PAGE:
Algerian military plane crashes into town

Up to 17 people died when an Algerian military Hercules aircraft crashed into houses in a town just south of the capital Algiers on Monday, military and rescue officials said.

    More residents than passengers
    died in the town of Bani Marad

    One eyewitness, Tawfiiq Shamshani, told journalists that “the crash was like an earthquake."

    "I think most of the victims were boys playing football just near the houses. I saw fire from the aircraft before it crashed,” he added. 
       
    Between 15 and 17 people, including four from the aircraft, died immediately, said a civil police official at the scene.
       
    "They [bodies] are all burned," the dirt-covered official told journalists. A military officer had earlier said at least 17 had died. Several people were injured.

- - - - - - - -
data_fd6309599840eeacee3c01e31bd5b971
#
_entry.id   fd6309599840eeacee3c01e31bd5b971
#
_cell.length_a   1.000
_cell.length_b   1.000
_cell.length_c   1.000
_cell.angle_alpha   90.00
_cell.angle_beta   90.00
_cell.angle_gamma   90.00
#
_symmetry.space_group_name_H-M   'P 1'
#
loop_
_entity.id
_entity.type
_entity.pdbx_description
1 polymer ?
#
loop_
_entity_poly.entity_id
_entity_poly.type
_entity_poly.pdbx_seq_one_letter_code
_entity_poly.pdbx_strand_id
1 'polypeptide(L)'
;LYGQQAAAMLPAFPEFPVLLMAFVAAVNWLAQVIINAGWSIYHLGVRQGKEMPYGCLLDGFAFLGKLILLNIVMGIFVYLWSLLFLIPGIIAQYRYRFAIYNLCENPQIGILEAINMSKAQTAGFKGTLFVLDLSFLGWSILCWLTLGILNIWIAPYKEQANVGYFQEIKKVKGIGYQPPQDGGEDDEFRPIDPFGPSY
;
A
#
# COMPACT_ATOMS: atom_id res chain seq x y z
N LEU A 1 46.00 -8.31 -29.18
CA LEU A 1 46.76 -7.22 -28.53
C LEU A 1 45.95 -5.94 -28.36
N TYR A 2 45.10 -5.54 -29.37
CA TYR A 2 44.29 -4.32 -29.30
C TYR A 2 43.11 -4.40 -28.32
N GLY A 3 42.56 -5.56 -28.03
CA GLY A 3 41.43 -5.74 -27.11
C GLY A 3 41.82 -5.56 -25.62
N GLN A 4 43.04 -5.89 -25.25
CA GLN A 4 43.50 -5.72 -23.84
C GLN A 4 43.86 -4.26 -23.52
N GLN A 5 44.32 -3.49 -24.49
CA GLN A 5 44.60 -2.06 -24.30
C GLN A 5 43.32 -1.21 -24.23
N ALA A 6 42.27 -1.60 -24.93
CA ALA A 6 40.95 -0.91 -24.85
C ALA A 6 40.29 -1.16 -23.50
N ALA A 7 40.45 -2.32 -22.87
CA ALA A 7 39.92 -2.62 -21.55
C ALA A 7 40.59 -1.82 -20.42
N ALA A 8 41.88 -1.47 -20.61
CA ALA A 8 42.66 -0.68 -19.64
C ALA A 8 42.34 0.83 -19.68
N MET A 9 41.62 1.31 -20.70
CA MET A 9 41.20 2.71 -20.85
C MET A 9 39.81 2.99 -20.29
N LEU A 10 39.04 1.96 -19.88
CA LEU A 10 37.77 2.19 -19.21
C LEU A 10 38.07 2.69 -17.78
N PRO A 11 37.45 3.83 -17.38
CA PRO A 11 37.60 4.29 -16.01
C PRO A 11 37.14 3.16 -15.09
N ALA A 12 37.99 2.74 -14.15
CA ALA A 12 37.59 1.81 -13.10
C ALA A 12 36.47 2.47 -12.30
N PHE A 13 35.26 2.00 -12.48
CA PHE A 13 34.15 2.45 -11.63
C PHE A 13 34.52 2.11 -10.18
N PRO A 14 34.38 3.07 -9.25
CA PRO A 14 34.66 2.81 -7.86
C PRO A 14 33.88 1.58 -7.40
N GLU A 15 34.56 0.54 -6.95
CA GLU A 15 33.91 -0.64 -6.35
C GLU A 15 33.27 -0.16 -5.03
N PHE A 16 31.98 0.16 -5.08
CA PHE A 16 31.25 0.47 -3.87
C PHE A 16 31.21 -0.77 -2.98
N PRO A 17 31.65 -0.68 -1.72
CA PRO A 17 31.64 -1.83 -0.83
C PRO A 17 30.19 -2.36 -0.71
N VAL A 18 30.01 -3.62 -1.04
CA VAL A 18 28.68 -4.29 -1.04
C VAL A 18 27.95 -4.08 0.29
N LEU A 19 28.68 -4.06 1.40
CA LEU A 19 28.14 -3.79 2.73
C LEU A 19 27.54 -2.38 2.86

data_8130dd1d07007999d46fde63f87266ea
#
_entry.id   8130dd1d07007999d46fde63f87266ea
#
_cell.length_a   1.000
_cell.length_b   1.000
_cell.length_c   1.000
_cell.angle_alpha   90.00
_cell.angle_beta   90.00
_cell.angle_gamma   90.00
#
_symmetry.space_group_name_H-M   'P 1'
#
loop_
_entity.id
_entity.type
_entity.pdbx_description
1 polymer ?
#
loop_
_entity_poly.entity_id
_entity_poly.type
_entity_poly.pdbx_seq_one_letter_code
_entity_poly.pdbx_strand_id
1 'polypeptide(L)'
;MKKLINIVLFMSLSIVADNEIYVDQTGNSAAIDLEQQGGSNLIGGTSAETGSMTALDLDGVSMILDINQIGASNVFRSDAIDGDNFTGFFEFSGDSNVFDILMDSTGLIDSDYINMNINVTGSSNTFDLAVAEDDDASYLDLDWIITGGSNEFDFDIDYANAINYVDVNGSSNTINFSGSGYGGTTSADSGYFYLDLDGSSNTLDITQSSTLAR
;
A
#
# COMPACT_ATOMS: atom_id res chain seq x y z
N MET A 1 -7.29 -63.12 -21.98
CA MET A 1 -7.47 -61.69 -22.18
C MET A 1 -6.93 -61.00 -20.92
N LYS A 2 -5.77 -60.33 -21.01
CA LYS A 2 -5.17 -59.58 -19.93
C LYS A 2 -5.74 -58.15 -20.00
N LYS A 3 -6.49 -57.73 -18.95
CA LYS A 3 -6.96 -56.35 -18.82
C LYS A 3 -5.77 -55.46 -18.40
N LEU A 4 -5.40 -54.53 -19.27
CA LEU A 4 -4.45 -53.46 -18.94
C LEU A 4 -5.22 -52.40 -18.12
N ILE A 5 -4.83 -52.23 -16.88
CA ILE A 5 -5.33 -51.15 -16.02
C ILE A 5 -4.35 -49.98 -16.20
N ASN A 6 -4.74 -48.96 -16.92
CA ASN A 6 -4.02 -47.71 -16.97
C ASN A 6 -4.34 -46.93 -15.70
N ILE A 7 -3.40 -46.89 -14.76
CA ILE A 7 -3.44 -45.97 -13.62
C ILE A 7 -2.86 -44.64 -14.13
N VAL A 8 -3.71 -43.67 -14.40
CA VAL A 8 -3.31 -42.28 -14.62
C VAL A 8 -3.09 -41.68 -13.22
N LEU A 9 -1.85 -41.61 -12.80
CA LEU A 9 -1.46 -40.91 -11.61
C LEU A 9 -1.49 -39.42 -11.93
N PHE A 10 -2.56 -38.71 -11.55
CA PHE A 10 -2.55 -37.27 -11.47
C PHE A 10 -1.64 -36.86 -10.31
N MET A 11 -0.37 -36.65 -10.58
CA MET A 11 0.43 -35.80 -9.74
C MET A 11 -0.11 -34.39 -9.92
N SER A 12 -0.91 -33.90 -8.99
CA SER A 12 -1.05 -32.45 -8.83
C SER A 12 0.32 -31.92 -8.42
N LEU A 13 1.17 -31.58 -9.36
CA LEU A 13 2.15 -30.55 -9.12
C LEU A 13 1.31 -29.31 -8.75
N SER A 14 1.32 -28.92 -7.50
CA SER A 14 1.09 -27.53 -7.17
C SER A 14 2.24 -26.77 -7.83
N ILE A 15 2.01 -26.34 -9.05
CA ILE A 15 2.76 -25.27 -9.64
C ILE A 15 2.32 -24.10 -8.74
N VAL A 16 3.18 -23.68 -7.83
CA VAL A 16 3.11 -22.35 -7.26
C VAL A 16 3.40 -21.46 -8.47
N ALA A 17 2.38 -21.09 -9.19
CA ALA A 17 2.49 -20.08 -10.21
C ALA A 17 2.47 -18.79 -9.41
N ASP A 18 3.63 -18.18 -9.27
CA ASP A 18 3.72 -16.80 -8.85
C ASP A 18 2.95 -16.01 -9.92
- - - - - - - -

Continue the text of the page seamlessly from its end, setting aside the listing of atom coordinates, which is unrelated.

Cause as yet unknown
       
    It was not immediately clear why the Hercules C 130 plane crashed into the small town of Bani Marad, just south of the Bufarik military airbase where it had taken off.

    The town is located some 30 km south of the capital.
       
    Some five residential buildings were completely charred by the fire and were partially destroyed.
       
    Abd ul-Hafidh, who lives a few hundred metres away from the crash site, told Algerian state news agency APS: "We heard an enormous explosion and then a huge fire [erupted] near the house with lots of blackish smoke."
       
    Police, military and rescue workers were evacuating the casualties to the nearest medical centres and were continuing to search the rubble.
       
    The Interior Ministry was not immediately available for comment. The preliminary official death toll was at least nine confirmed dead, including several children, though officials on the scene gave higher figures.
       
    In March, a Boeing 737 aircraft owned by state airline Air Algerie crashed deep in the Algerian Sahara desert, killing 102 people in the country's worst air accident since the North African country gained independence from France in 1962.


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